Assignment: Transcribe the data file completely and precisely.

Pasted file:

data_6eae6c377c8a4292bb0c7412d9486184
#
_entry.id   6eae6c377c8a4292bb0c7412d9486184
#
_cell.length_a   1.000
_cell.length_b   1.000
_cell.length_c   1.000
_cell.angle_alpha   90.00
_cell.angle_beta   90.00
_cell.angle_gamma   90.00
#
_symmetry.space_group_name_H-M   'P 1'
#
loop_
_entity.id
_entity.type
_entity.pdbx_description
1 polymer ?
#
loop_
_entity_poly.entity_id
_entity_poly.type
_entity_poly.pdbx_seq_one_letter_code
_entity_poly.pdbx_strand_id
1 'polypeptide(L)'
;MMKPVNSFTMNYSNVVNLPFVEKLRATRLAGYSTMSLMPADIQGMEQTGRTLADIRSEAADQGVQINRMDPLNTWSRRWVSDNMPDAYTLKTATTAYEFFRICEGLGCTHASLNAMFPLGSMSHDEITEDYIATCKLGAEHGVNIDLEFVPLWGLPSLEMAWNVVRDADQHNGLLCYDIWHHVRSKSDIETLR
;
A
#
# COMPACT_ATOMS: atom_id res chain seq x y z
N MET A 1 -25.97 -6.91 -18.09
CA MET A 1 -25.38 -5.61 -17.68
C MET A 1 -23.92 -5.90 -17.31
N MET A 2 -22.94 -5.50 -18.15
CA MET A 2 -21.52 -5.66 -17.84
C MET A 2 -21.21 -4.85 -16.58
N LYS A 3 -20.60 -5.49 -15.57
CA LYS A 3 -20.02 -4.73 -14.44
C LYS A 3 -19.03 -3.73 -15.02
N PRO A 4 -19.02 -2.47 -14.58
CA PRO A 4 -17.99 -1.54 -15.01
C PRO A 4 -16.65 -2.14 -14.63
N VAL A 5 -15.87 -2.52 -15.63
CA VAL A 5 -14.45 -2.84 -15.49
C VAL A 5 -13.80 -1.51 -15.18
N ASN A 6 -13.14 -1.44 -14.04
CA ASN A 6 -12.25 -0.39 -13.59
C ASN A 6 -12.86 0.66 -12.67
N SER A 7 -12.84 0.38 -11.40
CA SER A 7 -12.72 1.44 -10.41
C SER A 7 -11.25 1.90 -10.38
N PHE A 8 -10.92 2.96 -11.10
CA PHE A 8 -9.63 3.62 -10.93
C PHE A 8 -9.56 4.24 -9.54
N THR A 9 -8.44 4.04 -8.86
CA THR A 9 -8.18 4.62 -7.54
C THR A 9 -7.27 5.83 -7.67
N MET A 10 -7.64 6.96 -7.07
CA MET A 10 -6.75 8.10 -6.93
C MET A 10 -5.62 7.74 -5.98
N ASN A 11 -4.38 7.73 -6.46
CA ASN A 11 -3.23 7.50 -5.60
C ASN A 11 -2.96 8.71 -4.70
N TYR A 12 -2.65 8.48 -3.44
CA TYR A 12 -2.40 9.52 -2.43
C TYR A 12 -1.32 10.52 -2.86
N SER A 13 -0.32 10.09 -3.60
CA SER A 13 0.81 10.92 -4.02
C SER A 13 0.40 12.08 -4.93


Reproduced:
data_6eae6c377c8a4292bb0c7412d9486184
#
_entry.id   6eae6c377c8a4292bb0c7412d9486184
#
_cell.length_a   1.000
_cell.length_b   1.000
_cell.length_c   1.000
_cell.angle_alpha   90.00
_cell.angle_beta   90.00
_cell.angle_gamma   90.00
#
_symmetry.space_group_name_H-M   'P 1'
#
loop_
_entity.id
_entity.type
_entity.pdbx_description
1 polymer ?
#
loop_
_entity_poly.entity_id
_entity_poly.type
_entity_poly.pdbx_seq_one_letter_code
_entity_poly.pdbx_strand_id
1 'polypeptide(L)'
;MMKPVNSFTMNYSNVVNLPFVEKLRATRLAGYSTMSLMPADIQGMEQTGRTLADIRSEAADQGVQINRMDPLNTWSRRWVSDNMPDAYTLKTATTAYEFFRICEGLGCTHASLNAMFPLGSMSHDEITEDYIATCKLGAEHGVNIDLEFVPLWGLPSLEMAWNVVRDADQHNGLLCYDIWHHVRSKSDIETLR
;
A
#
# COMPACT_ATOMS: atom_id res chain seq x y z
N MET A 1 -25.97 -6.91 -18.09
CA MET A 1 -25.38 -5.61 -17.68
C MET A 1 -23.92 -5.90 -17.31
N MET A 2 -22.94 -5.50 -18.15
CA MET A 2 -21.52 -5.66 -17.84
C MET A 2 -21.21 -4.85 -16.58
N LYS A 3 -20.60 -5.49 -15.57
CA LYS A 3 -20.02 -4.73 -14.44
C LYS A 3 -19.03 -3.73 -15.02
N PRO A 4 -19.02 -2.47 -14.58
CA PRO A 4 -17.99 -1.54 -15.01
C PRO A 4 -16.65 -2.14 -14.63
N VAL A 5 -15.87 -2.52 -15.63
CA VAL A 5 -14.45 -2.84 -15.49
C VAL A 5 -13.80 -1.51 -15.18
N ASN A 6 -13.14 -1.44 -14.04
CA ASN A 6 -12.25 -0.39 -13.59
C ASN A 6 -12.86 0.66 -12.67
N SER A 7 -12.84 0.38 -11.40
CA SER A 7 -12.72 1.44 -10.41
C SER A 7 -11.25 1.90 -10.38
N PHE A 8 -10.92 2.96 -11.10
CA PHE A 8 -9.63 3.62 -10.93
C PHE A 8 -9.56 4.24 -9.54
N THR A 9 -8.44 4.04 -8.86
CA THR A 9 -8.18 4.62 -7.54
C THR A 9 -7.27 5.83 -7.67
N MET A 10 -7.64 6.96 -7.07
CA MET A 10 -6.75 8.10 -6.93
C MET A 10 -5.62 7.74 -5.98
N ASN A 11 -4.38 7.73 -6.46
CA ASN A 11 -3.23 7.50 -5.60
C ASN A 11 -2.96 8.71 -4.70
N TYR A 12 -2.65 8.48 -3.44
CA TYR A 12 -2.40 9.52 -2.43
C TYR A 12 -1.32 10.52 -2.86
N SER A 13 -0.32 10.09 -3.60
CA SER A 13 0.81 10.92 -4.02
C SER A 13 0.40 12.08 -4.93